Gurkhas save stranded Brits in Nepal

British Gurkhas were called in to help retrieve more than 100 British travellers who were stranded in remote parts of Nepal

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With great military precision, the British Gurkhas Nepal helped retrieve 109 British nationals and a further 28 foreign nationals.

The stranded individuals were stuck in isolated parts of Nepal when the coronavirus crisis broke out — with seriously reduced transport routes.

Their remote locations, and the strict lockdown measures, meant the travellers were unable to reach the three charter flights sent to repatriate British nationals back to the UK last month.

Mobilising the British Gurkhas Nepal network — based in Kathmandu, Pokhara and Dharan — and using their local knowledge, UK Embassy staff and soldiers mapped out where the stranded British travellers were. They then devised a plan to reach them.

Over three weeks, the soldiers, embassy staff and locally employed drivers travelled more than 4,000 miles through the Himalayas to 13 different districts.

They negotiated river crossings and landslides, to reach the tourists scattered across dozens of mountainous towns, villages and national parks.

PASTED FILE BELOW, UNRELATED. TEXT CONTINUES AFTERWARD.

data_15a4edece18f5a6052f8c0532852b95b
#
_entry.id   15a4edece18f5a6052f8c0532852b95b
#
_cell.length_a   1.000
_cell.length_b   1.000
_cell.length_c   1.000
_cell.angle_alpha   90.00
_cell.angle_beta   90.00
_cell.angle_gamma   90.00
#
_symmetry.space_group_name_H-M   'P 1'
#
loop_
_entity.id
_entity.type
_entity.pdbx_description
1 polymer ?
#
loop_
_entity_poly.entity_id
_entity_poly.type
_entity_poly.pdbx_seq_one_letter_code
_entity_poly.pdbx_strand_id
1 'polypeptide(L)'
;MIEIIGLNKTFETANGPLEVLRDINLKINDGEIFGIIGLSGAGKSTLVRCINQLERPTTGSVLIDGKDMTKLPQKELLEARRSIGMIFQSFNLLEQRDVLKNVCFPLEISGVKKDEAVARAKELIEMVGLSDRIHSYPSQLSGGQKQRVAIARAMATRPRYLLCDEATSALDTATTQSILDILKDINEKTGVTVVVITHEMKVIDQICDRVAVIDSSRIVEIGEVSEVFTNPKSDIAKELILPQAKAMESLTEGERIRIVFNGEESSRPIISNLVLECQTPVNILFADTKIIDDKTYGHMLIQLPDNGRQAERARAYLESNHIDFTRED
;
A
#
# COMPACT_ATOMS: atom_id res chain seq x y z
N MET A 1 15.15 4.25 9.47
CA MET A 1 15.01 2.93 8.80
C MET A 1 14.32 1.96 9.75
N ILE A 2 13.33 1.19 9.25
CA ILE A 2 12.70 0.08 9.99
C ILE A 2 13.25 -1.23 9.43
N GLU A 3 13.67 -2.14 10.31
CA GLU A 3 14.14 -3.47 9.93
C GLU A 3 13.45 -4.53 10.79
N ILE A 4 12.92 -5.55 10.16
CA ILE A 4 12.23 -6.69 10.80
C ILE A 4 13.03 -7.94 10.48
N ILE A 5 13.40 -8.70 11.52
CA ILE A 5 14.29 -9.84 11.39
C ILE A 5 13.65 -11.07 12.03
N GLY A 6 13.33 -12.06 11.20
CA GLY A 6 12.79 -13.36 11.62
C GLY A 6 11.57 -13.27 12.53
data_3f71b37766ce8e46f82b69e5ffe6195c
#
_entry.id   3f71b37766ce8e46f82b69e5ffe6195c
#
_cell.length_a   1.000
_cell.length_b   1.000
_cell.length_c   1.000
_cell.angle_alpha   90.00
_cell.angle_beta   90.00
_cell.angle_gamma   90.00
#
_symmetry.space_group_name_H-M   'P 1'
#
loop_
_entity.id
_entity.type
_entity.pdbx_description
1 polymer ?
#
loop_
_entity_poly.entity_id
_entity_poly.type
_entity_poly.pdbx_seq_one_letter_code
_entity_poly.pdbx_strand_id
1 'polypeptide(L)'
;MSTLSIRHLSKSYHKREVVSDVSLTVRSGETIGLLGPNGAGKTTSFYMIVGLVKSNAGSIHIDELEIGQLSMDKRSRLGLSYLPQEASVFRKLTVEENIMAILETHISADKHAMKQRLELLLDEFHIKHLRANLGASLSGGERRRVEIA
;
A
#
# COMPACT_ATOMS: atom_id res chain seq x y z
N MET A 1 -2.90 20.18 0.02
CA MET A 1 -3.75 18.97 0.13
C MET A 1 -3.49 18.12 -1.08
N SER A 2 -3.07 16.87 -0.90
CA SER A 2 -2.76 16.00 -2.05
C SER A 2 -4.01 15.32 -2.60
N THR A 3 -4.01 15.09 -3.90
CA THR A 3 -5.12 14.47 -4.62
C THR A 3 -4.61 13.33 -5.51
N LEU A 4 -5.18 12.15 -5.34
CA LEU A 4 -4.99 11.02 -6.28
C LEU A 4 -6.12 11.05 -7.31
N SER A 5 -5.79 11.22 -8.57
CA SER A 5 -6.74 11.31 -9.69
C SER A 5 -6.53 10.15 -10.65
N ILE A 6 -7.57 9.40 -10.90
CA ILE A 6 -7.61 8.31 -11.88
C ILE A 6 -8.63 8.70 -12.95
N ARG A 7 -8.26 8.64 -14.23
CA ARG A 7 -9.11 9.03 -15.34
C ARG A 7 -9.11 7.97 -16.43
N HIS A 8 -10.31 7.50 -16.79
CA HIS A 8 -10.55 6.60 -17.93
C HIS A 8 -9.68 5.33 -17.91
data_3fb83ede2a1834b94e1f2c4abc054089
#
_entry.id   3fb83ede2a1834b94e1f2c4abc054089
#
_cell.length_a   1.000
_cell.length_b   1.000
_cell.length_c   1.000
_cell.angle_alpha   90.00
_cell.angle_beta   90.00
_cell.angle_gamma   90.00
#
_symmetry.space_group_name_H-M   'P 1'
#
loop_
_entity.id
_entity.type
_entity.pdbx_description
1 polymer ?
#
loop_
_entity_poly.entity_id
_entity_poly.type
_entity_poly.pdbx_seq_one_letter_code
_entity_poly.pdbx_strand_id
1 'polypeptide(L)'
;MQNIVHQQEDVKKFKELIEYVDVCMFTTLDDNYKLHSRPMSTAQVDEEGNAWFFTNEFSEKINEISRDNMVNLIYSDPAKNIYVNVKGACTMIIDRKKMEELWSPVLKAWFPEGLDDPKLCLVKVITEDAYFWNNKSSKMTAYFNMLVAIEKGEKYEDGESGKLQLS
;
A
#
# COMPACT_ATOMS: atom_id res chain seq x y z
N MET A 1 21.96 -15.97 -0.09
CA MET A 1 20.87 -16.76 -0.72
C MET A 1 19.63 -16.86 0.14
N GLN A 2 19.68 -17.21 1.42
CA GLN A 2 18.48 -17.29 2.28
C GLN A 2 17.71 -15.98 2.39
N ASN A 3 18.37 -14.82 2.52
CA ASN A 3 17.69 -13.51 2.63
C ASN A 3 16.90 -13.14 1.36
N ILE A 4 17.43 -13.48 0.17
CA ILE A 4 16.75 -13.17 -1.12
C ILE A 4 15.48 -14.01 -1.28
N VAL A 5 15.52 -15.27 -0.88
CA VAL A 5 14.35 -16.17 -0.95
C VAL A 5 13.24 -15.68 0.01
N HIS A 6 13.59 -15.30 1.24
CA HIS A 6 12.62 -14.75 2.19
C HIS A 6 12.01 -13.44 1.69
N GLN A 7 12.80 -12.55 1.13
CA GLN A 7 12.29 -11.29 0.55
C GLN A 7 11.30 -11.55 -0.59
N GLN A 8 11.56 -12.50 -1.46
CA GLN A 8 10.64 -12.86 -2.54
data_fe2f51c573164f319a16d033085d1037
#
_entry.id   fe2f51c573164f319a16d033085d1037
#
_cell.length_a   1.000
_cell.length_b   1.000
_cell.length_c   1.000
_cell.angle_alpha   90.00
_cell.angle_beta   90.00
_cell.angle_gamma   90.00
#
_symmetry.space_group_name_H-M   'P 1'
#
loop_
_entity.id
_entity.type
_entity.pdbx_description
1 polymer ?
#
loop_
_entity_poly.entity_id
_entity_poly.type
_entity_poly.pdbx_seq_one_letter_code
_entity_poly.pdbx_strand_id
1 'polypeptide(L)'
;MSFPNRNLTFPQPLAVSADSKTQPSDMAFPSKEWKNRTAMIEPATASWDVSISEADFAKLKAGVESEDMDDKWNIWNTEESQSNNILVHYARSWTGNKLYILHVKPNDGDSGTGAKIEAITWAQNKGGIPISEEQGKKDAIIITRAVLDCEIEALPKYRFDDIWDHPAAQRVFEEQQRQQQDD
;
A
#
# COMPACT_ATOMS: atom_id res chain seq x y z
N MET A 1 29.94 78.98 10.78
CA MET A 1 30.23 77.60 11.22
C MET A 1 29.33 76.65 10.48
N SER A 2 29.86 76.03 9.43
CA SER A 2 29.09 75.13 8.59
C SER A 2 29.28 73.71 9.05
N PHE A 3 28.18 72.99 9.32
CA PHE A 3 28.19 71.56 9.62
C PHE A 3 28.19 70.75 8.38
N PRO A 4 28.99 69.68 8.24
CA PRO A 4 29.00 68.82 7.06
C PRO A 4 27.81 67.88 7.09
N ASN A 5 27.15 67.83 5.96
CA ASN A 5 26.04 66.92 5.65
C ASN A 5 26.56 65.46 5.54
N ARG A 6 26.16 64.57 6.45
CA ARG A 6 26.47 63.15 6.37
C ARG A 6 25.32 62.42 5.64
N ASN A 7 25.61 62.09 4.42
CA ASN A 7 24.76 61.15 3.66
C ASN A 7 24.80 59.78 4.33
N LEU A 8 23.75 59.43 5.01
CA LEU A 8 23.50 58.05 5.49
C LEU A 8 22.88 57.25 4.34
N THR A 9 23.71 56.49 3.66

In some instances, the soldiers and drivers were forced to set up camp for the night on the side of the road because of the long and hazardous journeys.

Sergeant Prakash Gurung, of Royal Logistic Corps (RLC), rescued a British national from Manang, who was located in north-west Nepal. He then drove the solo traveller nine-and-a-half hours back to Kathmandu to catch a UK charter flight.

Prakash, who by day is a postal operator, volunteered to complete the nine-and-half hour drive to Manang, which nearly had to be aborted part-way through due to a landslide, traversing single-track, treacherous roads to reach the stranded traveller.

Getting British nationals home during these times is a huge challenge around the world.

In a country like Nepal, with such extreme conditions, it would have been impossible to get everyone back without the close collaboration of the Embassy and British Gurkhas Nepal.

We have been able to reunite British travellers with their families in the UK, and that would not have been possible without the tireless work of our Embassy and Gurkha team.

As well as bringing home British travellers on the charter flights last month, around 70 soldiers and their dependants from the Brigade of Gurkhas and wider British Army — who were in Nepal on leave and holiday — returned to the UK to join the fight against coronavirus.

Written by Trinity Insurance